Hundreds of Sinkholes Appear Across Croatian Region After December Earthquake

Thousands of people are living fear of being swallowed up by the Earth after hundreds of sinkholes appear in an area that was shaken by strong earthquake just over two months ago.

On December 29, 2020, Croatia recorded its strongest earthquake ever. Measured at 6.4 points on the Richter magnitude scale, the quake directly affected 116,000 people, mainly in the cities of Petrinja, Sisak, and Glina, and the rural areas around them. Over 35,000 homes and 4,550 businesses were damaged by the strong tremor and its many aftershocks, and five fatalities attributed to the destructive natural phenomenon were reported. Now, over two months since the earthquake, people in the affected area are even more worried about the sink holes that keep appearing.

Photo: YouTube

According to reports by people in the village of Mečenčani, located about 25 km from the epicenter of the earthquake, the first sinkholes appeared two days before the quake, but 10 days after the natural disaster, there were 15 sinkholes in the village, as well as another 15 in the surrounding area.

Photo: Reddit

Tomo Medved, the head of the task force dealing with the aftermath of the 29 December earthquake, told Croatia Radio that the number of sinkholes in the Kukuruzari Municipality, in the area around  Petrinja, had increased from 40 last week to more than 70.

Photo: YouTube

Because the sinkholes keep popping up at an astonishing rate, scientists haven’t even gotten a chance to evaluate the situation. Experts at the Zagreb Faculty of Mining, Geology and Petroleum Engineering have made some recommendations, but with lives hanging in the balance, it’s hard for anyone to take responsibility and come up with a strategy.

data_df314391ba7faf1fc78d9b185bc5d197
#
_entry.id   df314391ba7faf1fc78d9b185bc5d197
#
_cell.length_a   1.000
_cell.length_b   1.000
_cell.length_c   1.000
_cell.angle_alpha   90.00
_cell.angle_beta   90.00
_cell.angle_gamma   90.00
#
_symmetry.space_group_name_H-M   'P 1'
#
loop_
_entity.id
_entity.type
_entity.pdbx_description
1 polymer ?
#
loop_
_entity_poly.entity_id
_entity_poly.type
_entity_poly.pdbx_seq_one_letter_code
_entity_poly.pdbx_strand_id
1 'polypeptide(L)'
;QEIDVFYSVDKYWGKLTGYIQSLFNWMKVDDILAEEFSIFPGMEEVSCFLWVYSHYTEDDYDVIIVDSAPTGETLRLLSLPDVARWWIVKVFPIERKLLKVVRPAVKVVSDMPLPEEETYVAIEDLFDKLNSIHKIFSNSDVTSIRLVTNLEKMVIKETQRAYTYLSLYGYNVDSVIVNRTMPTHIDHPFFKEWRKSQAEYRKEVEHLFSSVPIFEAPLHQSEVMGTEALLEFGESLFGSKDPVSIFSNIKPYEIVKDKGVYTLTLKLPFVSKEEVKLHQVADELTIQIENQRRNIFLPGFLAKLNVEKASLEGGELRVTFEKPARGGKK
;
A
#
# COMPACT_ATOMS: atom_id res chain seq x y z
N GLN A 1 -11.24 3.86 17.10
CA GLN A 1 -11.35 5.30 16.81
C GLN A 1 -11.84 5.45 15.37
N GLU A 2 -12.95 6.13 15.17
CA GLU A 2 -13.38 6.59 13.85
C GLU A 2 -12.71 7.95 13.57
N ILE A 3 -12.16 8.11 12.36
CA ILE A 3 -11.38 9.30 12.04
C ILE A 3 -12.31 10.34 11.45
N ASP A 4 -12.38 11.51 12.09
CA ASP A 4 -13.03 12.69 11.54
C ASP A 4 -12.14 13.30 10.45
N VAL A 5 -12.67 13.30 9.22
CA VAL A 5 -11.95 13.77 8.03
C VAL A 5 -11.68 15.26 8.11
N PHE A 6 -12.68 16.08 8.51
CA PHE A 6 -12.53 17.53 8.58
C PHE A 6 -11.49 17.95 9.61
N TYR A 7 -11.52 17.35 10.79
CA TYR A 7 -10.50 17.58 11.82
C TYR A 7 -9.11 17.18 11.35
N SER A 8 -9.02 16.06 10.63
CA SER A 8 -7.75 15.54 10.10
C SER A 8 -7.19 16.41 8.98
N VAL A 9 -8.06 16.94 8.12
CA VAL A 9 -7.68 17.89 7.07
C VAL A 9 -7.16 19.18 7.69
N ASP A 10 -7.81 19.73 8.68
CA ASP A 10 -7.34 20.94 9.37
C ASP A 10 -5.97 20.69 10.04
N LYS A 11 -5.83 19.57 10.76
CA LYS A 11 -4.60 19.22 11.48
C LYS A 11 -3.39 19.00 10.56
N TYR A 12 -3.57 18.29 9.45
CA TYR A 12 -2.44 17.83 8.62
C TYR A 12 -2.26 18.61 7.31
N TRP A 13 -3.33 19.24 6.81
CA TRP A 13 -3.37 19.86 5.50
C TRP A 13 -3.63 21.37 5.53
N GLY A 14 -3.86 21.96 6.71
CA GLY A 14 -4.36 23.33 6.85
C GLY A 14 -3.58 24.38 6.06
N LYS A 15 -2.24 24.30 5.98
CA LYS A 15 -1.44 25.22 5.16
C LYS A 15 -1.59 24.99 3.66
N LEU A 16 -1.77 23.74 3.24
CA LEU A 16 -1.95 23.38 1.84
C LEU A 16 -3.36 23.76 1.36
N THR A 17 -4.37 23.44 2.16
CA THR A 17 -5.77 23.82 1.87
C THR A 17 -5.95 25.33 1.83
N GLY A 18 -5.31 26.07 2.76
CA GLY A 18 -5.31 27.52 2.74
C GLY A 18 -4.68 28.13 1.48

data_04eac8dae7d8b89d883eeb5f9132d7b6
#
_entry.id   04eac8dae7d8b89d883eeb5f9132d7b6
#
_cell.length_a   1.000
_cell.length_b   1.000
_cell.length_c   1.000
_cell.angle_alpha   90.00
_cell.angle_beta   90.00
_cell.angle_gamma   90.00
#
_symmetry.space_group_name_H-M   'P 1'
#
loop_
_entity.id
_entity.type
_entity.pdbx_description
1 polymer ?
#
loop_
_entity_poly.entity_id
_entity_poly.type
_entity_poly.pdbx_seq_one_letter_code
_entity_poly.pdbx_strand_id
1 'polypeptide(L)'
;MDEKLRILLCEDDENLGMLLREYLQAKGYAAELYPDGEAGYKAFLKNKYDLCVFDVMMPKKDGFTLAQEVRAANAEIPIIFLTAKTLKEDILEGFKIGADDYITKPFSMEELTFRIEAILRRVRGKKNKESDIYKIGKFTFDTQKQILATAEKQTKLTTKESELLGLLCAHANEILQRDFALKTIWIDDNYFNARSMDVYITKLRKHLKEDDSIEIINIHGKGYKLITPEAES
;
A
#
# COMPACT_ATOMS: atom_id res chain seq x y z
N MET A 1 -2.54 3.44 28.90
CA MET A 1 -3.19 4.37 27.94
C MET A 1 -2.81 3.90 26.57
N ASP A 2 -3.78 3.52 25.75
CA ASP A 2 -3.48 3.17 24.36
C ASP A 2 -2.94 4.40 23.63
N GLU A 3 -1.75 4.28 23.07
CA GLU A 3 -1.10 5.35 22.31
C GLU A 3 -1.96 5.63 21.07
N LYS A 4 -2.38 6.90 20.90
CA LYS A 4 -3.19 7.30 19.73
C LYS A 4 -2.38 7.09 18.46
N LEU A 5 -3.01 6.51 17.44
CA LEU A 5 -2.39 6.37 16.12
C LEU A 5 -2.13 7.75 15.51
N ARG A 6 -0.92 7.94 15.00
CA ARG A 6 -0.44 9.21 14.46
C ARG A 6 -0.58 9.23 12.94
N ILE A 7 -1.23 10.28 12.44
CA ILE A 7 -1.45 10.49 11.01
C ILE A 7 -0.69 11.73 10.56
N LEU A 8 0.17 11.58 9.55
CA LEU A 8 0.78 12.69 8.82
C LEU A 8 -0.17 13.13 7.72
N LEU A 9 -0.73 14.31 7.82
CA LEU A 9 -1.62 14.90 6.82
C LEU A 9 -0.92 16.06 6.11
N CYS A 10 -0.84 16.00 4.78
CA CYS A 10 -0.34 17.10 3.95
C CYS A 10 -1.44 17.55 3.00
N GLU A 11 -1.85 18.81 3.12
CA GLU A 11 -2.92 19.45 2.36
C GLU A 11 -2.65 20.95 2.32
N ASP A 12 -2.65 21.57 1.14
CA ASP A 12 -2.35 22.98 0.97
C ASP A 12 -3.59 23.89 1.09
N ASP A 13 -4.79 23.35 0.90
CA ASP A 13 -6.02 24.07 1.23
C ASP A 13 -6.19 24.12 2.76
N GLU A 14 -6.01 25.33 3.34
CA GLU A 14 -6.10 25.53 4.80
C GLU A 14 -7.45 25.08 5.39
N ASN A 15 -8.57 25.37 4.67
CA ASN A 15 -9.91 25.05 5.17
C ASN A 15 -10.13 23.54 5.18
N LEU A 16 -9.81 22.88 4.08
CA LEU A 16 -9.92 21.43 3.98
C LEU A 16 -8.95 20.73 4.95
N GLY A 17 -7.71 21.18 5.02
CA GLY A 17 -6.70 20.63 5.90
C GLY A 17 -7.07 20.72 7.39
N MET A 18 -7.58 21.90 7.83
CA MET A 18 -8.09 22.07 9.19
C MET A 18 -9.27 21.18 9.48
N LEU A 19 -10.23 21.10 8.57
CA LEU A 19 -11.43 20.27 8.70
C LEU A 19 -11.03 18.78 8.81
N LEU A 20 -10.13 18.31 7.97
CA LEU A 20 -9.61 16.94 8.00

“This is now a really big number, large expansion, and we are faced with the challenge of finding a solution… so that the lives of the people living here are not in any danger,” Medved said, adding that many of the sinkholes were in the immediate vicinity of family homes.

Because aftershocks are still being recorded in the area affected by the December 29 earthquake, more sinkholes are expected to appear, and filling existing ones up is currently not a solution. For now, authorities are evacuating the most affected communities and setting up temporary housing in the form of container homes.


Some of the holes investigated by the task force deployed in the affected area are several meters wide, with the largest up to 30 m across. The deepest sinkhole is about 15 meters deep, but most are filled with water which makes estimating their depth very difficult.


Although some experts are saying that sinkholes in this karst region would have opened up eventually, even without the earthquake, the rate at which they are appearing and the sheer number of them is very unusual.


While not as frightening as the giant, funnel-like holes that have been appearing across the Russian tundra, Croatia’s sinkholes are a lot more dangerous, as they are popping up in populated area.

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